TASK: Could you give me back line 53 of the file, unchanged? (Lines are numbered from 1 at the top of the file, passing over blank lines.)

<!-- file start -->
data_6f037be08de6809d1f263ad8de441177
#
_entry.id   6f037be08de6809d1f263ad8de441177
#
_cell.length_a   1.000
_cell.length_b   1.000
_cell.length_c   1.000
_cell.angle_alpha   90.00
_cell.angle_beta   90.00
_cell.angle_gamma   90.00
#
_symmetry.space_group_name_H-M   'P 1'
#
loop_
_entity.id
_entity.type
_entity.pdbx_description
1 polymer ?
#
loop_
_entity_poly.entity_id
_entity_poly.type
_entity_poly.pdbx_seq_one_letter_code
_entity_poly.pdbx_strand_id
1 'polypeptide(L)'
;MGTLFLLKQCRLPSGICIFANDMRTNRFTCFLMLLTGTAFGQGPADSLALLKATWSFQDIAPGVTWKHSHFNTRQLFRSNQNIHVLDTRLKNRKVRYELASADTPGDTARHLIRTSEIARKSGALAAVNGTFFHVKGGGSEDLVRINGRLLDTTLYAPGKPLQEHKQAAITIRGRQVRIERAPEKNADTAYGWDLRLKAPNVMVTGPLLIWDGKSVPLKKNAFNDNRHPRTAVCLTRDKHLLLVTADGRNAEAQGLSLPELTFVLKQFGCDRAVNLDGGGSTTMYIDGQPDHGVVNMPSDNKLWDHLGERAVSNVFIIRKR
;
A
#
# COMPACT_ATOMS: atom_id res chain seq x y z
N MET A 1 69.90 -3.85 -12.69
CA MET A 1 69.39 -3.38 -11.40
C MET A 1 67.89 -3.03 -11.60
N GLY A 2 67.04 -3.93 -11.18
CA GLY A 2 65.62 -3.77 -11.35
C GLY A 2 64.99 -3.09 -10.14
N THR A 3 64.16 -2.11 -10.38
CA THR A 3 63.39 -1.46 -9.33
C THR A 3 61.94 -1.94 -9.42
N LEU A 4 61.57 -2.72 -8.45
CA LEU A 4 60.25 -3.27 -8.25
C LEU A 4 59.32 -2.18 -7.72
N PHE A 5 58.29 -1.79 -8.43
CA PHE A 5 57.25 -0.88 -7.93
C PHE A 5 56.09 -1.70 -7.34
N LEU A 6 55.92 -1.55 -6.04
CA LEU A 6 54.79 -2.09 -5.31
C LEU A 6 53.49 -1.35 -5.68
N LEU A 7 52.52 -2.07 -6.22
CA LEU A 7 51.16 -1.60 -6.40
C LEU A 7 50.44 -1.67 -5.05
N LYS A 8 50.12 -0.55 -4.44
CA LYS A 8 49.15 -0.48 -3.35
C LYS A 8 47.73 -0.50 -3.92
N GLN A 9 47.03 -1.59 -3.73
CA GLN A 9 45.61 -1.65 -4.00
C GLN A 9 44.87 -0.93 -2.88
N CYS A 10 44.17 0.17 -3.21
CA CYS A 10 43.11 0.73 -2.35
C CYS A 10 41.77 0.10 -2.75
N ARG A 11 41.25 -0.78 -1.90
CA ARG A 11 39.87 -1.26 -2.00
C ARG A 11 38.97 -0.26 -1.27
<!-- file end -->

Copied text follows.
CA LYS A 8 49.15 -0.48 -3.35